What is autism and what are the signs of autism? ASD (Autism Spectrum Disorder) and autism are terms used to describe complex disorders within the brain development.
Previously they were sub types, but are now grouped in one diagnosis of ASD. Autism may be associated with intellectual disability, motor skill degradation or difficulties, physical issues such as the inability to sleep and gastrointestinal problems.
Autism can have roots in early brain development, the most common signs of autism shows up between two and three years of age.
People with autism in Australia are now 31% of NDIS participants, being the majority.
A long while ago, if asked on what causes autism, the answer would have been “no clue.” There is not one single cause to autism, just like there is not just one type of autism. In the last five years, researchers have discovered rare gene changes, associated with autism. Most cases may appear as genes that are at risk for mutation and environmental factors. Certain stresses may increase a child’s risk to autism, such as events around birthing. Such factors could relate to the age of the mother and father, illness during pregnancies and certain difficulties of birthing. Researchers are examining the role of the immune system in autism.
What is Autism?
Among the definitions centered around Autism spectrum disorder (ASD), they all define Autism as a life-long neurodevelopmental disability with onset before 36 months and characterised by:
- Impairments in reciprocal social interactions
- Impairments in verbal and non-verbal communication skills
- Stereotyped behavior, interests, and activities
Autism spectrum disorder (ASD) and autism are both general terms for a group of complex disorders of brain development.
These disorders are characterised, in varying degrees, by difficulties in social interaction, verbal and non-verbal communication and repetitive behaviors.
Autism originates during early brain development, with it’s most perceptive symptoms emerging be-tween 2 and 4 years of age.
Formal and informal diagnosis.
This is when a parent notices that their child is showing unusual behaviors such as failing to make eye contact, not responding to his or her name or playing with toys in unusual, repetitive ways. You might find it hard also to engage with a child with Autism.
This may be then followed up by a visit to your local G.P for a referral to a pediatrician.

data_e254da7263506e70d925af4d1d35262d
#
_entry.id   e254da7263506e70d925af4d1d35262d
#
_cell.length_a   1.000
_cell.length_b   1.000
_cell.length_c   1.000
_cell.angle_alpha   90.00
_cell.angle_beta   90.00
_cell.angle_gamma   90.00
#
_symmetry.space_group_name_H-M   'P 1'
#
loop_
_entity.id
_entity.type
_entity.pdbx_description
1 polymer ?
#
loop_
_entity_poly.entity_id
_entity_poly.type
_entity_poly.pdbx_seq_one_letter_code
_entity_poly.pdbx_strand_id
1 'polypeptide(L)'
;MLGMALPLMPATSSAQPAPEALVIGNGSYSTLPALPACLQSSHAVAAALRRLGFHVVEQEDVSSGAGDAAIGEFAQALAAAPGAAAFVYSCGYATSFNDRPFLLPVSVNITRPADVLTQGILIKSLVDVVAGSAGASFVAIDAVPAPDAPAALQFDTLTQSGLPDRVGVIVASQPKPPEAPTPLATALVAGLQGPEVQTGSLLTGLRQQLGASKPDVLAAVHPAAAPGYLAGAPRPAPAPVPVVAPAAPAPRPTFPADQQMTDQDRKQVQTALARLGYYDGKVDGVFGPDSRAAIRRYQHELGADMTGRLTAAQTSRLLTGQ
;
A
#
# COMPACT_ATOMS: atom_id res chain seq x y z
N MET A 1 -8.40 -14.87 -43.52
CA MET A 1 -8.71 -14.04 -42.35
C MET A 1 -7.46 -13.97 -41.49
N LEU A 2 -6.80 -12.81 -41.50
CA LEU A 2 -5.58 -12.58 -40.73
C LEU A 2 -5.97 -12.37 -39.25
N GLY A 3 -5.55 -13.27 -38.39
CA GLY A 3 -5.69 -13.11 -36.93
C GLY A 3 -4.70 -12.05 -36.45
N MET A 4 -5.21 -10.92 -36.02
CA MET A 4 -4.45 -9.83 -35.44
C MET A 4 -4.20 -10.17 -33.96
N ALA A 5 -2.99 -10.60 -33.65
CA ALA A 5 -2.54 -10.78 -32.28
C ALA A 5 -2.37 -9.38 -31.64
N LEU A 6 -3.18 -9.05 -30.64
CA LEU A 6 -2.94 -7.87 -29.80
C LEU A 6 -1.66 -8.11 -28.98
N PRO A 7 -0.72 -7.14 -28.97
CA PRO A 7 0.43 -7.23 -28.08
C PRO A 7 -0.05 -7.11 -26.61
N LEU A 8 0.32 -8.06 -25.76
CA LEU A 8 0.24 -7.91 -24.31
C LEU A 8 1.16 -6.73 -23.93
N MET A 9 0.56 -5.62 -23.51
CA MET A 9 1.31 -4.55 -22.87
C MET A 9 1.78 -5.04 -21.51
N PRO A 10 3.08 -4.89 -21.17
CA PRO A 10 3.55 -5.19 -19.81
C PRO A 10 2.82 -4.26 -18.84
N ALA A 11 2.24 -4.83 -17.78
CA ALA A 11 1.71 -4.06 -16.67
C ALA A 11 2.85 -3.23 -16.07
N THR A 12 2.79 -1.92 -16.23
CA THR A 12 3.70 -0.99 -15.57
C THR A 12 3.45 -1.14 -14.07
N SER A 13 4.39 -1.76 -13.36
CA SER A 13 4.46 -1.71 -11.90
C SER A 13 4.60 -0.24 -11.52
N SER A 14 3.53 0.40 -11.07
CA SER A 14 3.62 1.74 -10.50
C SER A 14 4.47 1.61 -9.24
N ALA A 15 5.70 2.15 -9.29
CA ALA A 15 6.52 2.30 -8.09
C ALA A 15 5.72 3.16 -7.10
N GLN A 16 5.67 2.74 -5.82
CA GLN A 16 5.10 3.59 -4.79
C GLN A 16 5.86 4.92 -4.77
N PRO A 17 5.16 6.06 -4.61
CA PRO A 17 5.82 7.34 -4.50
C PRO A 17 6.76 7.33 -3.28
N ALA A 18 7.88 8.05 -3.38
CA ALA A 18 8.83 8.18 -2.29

Be aware there are a lot of Autism Myths and Misconceptions.
Expected by the end of 12 months
- Watches faces intently, responds to other people’s expressions of emotion
- Smiles, imitates some facial expressions, follows moving object with eyes
- Begins to babble, imitates sounds and words, brings hand to mouth
- Has single words like “dada”, repeats sounds or gestures for attention
- Turns head toward direction of sound, responds to own name
- Pushes down on legs when feet placed on a firm surface; raises head and chest when lying on stomach
- Smiles at mother or primary care-givers voice, prefers them over all others
- Can sit up without assistance, can pull self up to stand, walks holding on to furniture
- Waves ‘bye-bye’ and points to objects
By 24 months
- Walks alone, with support can negotiate stairs and furniture, carries and pulls toys while walking
- Has several single words by 15 to 18 months; uses simple phrases by 24 months
- Imitates behaviour of others, excited about company of other children
By 36 months
- Uses 4-5 word sentences, understands most sentences and instructions
- Imitates adults and playmates, expresses affection openly, separates easily from parents
- Sorts objects by shape and colour
- Plays make believe
- Climbs well, runs, kicks a ball, negotiates stairs unaided
Seek advice if by end of 12 months
- Does not pay attention to or frightened of new faces
- Does not smile, does not follow moving object with eyes
- Does not babble, laugh and has difficulty bringing objects to the mouth
- Has no words
- Does not turn head to locate sounds and appears not to respond to loud noises
- Does not push down on legs when feet placed on a firm surface
- Does not show affection to primary care-giver, dislikes being cuddled